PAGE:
Country singer Tom T. Hall died on Friday, Aug. 20, at his home in Franklin, Tenn. Dean Hall, Tom’s son, announced the news on Twitter later that day but didn’t specify the 85-year-old’s cause of death. “Our family asks for privacy during this difficult time,” Dean added.
The Country Music Hall of Fame, which inducted Tom into its ranks in 2008, hailed him as a songwriting storyteller with songs “distinguished by their narrative quality, their rich detail, and their keen insight into the beauty of everyday life.”
Tom’s music career started when he was a child.
According to the Country Music Hall of Fame, Tom was born on May 25, 1936, in Olive Hill, Ky. He was a musical prodigy, writing his first song, “Haven’t I Been Good to You,” at age 9. And in his teen years, Tom played bluegrass with The Kentucky Travelers, his first band.
After his military service, Tom became a radio DJ in Virginia, and his music got the attention of a Nashville publisher who gave Tom’s song “D.J. for a Day” to Jimmy C. Newman, who made it a Top 10 track in 1964. The following year, Tom scored his first No. 1 hit with Johnnie Wright’s rendition of his song “Hello Vietnam.”
Songs like “The Year That Clayton Delaney Died” and “Harper Valley PTA” boosted Tom’s profile — and his net worth.
By the 1970s, Tom was singing his own music, and his No. 1 songs that decade included “A Week in a Country Jail,” “The Year That Clayton Delaney Died,” “(Old Dogs, Children and) Watermelon Wine,” “I Love,” “Country Is,” “I Care,” and “Faster Horses (the Cowboy and the Poet).”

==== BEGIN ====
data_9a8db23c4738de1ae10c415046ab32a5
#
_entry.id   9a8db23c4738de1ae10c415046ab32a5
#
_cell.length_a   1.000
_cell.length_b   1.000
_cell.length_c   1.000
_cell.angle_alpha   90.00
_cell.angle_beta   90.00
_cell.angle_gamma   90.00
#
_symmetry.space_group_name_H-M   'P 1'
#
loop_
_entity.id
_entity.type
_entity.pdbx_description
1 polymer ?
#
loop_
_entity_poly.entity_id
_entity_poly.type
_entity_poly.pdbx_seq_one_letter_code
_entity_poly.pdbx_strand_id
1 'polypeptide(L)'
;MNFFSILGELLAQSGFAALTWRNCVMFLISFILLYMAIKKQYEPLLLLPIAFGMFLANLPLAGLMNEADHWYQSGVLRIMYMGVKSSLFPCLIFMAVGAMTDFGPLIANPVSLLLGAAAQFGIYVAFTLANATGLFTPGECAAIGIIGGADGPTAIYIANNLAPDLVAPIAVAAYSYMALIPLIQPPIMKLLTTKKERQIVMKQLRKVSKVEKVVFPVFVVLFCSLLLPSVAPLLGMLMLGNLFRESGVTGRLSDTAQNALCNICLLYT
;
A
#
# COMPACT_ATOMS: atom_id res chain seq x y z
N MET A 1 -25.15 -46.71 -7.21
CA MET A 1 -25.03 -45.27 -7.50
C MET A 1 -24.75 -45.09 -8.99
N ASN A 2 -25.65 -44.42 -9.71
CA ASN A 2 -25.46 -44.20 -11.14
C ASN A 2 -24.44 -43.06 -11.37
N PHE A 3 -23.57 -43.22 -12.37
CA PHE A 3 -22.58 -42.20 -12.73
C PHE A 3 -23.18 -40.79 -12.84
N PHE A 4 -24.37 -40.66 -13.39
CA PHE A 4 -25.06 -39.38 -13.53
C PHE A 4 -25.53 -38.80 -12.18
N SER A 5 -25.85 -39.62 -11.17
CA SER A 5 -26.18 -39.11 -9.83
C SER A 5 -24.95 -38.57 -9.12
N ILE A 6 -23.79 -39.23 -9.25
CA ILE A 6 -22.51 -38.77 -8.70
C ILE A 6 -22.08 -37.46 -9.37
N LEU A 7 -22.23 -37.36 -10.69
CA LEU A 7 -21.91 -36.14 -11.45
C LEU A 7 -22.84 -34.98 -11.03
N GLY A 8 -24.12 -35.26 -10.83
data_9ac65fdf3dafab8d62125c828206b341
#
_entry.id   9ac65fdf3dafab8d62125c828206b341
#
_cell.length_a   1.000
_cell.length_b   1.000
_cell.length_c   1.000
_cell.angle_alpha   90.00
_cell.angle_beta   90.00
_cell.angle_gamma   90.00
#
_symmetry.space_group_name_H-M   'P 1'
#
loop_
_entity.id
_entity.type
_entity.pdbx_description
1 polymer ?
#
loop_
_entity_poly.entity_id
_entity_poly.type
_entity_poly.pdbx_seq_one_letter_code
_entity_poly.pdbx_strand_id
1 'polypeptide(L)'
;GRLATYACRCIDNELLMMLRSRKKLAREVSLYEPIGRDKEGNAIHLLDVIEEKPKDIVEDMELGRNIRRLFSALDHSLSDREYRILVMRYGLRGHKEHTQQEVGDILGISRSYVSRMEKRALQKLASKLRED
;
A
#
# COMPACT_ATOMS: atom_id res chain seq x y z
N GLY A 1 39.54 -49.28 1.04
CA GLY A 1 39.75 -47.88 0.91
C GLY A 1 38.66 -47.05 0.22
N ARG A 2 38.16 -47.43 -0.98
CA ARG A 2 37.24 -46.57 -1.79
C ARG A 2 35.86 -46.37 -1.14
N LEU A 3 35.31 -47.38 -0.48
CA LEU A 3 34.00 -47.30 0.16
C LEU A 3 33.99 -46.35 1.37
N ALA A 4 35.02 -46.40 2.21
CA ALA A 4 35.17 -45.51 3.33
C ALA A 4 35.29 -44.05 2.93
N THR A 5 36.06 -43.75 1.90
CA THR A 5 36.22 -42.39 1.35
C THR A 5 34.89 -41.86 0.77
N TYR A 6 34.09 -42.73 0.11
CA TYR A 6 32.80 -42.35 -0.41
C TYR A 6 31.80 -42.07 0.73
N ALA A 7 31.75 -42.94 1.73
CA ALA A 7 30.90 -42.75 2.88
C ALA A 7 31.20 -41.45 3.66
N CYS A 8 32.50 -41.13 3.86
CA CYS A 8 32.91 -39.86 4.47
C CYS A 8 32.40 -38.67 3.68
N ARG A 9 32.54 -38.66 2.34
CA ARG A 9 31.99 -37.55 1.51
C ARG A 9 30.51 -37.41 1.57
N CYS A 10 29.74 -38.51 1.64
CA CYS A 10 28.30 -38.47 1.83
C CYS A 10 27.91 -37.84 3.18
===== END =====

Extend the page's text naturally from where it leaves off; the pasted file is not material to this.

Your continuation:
With hits like these, Tom reportedly had a net worth of $5 million at the time of his death.
Tom even wrote songs for kids, including “Sneaky Snake” and “Let’s Play Remember.”
The Kentucky native’s music didn’t just appeal to adults: Tom also catered to the younger set with his 1974 album “Songs of Fox Hollow (for Children of All Ages),” which included tracks like “Sneaky Snake,” “How to Talk to a Little Baby Goat,” and “The Song of the One Legged Chicken.” And his 1995 album “Country Songs for Children” featured the songs “Randy Raccoon” and “Let’s Play Remember.”
He married another songwriter, Miss Dixie.
Tom met the late songwriter Dixie Hall at a BMI award banquet, where she was accepting an award for her work on the Dave Dudley song “Truck Drivin’ Son of a Gun.” After their 1968 wedding, Tom and Dixie and supported fellow bluegrass musicians, operating music publishing companies and a recording studio on their Nashville-area farm, Fox Hollow. And in 2004, the couple earned the International Bluegrass Music Association’s Distinguished Achievement Award. Dixie passed away in 2015 at age 80.
Tom “wrote without judgment or anger, offering a rhyming journalism of the heart.”
Country Music Hall of Fame CEO Kyle Young paid tribute to Tom on Friday in the wake of the songwriter’s death. “Tom T. Hall’s masterworks vary in plot, tone, and tempo, but they are bound by his ceaseless and unyielding empathy for the triumphs and losses of others,” Kyle said, per CNN.
“He wrote without judgment or anger, offering a rhyming journalism of the heart that sets his compositions apart from any other writer. He was a storyteller, a philosopher, a whiskey maker, a novelist, a poet, a painter, a benefactor, a letter writer, a gift giver, a gentleman farmer, and many more things.”